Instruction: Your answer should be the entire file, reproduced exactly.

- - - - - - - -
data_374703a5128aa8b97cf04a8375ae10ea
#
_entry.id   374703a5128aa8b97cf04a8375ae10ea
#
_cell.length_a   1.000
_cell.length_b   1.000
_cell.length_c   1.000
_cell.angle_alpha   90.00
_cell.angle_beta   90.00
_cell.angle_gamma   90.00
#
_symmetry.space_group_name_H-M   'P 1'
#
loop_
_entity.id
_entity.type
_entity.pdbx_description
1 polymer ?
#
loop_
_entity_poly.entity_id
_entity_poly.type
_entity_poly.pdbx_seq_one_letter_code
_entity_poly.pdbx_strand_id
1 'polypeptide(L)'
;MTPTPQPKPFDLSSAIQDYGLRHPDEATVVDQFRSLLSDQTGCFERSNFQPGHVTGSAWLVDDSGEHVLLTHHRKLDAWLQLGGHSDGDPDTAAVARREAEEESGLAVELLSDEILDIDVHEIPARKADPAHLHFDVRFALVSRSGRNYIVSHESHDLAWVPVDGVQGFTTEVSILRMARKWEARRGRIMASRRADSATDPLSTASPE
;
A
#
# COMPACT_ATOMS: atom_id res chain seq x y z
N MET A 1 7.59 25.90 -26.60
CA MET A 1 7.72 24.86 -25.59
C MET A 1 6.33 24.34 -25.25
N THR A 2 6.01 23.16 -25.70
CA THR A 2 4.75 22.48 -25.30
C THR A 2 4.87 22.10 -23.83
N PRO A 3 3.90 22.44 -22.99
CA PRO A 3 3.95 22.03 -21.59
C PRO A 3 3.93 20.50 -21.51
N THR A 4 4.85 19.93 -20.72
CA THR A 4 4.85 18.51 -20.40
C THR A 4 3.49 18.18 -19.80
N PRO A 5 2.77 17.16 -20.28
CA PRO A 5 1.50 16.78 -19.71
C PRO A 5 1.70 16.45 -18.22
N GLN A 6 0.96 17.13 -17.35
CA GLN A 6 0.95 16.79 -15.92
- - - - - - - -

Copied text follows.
data_374703a5128aa8b97cf04a8375ae10ea
#
_entry.id   374703a5128aa8b97cf04a8375ae10ea
#
_cell.length_a   1.000
_cell.length_b   1.000
_cell.length_c   1.000
_cell.angle_alpha   90.00
_cell.angle_beta   90.00
_cell.angle_gamma   90.00
#
_symmetry.space_group_name_H-M   'P 1'
#
loop_
_entity.id
_entity.type
_entity.pdbx_description
1 polymer ?
#
loop_
_entity_poly.entity_id
_entity_poly.type
_entity_poly.pdbx_seq_one_letter_code
_entity_poly.pdbx_strand_id
1 'polypeptide(L)'
;MTPTPQPKPFDLSSAIQDYGLRHPDEATVVDQFRSLLSDQTGCFERSNFQPGHVTGSAWLVDDSGEHVLLTHHRKLDAWLQLGGHSDGDPDTAAVARREAEEESGLAVELLSDEILDIDVHEIPARKADPAHLHFDVRFALVSRSGRNYIVSHESHDLAWVPVDGVQGFTTEVSILRMARKWEARRGRIMASRRADSATDPLSTASPE
;
A
#
# COMPACT_ATOMS: atom_id res chain seq x y z
N MET A 1 7.59 25.90 -26.60
CA MET A 1 7.72 24.86 -25.59
C MET A 1 6.33 24.34 -25.25
N THR A 2 6.01 23.16 -25.70
CA THR A 2 4.75 22.48 -25.30
C THR A 2 4.87 22.10 -23.83
N PRO A 3 3.90 22.44 -22.99
CA PRO A 3 3.95 22.03 -21.59
C PRO A 3 3.93 20.50 -21.51
N THR A 4 4.85 19.93 -20.72
CA THR A 4 4.85 18.51 -20.40
C THR A 4 3.49 18.18 -19.80
N PRO A 5 2.77 17.16 -20.28
CA PRO A 5 1.50 16.78 -19.71
C PRO A 5 1.70 16.45 -18.22
N GLN A 6 0.96 17.13 -17.35
CA GLN A 6 0.95 16.79 -15.92